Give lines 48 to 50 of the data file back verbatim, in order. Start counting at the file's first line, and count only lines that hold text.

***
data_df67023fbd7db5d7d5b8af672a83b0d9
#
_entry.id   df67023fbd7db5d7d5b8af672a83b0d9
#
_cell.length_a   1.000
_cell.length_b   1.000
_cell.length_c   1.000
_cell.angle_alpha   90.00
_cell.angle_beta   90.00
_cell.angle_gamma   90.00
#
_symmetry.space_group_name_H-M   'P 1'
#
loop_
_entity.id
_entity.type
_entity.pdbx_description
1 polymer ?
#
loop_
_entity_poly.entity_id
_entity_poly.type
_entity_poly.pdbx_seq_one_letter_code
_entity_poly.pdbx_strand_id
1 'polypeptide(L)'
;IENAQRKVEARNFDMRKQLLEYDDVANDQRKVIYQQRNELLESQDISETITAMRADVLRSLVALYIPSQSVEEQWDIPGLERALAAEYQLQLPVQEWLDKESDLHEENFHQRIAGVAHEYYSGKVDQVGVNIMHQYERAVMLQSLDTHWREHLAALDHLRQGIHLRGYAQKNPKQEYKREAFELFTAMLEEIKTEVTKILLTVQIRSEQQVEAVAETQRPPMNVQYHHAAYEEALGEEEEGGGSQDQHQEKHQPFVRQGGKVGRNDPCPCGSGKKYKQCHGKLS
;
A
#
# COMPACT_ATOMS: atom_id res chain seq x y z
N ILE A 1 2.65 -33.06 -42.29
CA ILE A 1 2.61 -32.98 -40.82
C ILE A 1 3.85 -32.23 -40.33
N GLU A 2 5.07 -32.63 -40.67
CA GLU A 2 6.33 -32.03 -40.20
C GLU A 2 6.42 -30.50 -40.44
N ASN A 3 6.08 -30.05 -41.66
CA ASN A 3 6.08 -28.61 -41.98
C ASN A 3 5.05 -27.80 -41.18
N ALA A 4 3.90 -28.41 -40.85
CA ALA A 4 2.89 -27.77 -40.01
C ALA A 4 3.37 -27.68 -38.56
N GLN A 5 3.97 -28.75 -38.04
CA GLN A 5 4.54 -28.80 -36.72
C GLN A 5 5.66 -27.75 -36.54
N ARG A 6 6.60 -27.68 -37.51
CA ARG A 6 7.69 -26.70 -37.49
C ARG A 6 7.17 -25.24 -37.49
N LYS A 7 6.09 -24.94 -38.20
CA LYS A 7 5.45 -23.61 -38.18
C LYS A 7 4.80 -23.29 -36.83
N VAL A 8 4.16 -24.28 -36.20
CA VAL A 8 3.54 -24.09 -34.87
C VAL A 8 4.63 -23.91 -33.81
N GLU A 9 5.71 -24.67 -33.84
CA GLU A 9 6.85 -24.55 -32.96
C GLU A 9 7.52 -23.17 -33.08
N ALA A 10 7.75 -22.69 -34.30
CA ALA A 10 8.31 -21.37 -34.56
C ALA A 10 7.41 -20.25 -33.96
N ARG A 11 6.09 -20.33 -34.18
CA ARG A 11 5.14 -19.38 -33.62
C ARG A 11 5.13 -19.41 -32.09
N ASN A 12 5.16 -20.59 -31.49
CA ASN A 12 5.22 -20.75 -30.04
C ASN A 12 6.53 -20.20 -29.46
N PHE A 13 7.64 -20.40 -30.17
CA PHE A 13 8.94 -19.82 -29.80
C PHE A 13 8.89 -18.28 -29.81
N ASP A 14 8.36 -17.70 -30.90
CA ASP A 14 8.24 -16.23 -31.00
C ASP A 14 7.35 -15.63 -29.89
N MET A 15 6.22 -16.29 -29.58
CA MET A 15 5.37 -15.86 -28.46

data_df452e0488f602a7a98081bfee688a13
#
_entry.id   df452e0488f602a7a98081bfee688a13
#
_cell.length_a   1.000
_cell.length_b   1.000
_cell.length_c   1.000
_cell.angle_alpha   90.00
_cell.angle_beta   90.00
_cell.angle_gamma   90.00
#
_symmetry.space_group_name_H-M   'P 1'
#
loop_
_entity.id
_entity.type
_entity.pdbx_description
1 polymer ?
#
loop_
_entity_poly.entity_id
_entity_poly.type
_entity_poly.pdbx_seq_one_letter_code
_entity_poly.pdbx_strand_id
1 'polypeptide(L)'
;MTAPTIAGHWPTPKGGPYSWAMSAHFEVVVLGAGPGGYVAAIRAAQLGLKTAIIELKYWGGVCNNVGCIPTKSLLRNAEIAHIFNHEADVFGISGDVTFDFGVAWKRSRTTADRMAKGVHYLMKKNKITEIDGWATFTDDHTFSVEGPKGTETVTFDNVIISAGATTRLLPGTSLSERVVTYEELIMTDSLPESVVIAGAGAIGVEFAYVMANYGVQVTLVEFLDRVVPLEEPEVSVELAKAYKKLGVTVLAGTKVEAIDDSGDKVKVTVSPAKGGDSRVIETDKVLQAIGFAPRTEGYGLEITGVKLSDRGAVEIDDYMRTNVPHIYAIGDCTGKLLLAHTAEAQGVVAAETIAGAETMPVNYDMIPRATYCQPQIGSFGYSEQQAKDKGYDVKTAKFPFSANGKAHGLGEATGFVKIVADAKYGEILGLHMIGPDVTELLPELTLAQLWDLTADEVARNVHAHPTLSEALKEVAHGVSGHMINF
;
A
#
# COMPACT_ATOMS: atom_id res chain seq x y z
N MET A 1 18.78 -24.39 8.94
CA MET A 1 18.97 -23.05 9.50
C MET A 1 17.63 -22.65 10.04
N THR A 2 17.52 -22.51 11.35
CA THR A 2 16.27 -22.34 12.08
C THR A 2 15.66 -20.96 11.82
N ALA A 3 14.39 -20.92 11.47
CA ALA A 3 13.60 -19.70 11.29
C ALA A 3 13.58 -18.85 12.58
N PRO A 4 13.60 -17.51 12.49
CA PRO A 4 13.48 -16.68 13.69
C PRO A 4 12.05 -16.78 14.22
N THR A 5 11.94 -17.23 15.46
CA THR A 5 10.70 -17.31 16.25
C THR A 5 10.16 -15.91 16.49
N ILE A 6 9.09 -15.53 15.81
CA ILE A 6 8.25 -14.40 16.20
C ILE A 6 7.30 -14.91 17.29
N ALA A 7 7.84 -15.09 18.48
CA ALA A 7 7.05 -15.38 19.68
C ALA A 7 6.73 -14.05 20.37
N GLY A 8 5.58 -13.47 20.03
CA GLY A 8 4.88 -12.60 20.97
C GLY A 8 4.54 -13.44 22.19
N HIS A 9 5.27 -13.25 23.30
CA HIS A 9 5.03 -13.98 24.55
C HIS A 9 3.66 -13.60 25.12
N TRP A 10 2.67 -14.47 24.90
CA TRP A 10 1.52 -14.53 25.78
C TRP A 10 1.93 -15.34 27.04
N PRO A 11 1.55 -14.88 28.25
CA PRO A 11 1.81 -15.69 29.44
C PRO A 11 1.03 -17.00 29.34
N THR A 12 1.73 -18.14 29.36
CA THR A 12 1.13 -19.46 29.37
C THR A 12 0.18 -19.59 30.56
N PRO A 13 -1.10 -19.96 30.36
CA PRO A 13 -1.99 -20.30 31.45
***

C ARG A 6 7.17 -25.24 -37.49
N LYS A 7 6.09 -24.94 -38.20
CA LYS A 7 5.45 -23.61 -38.18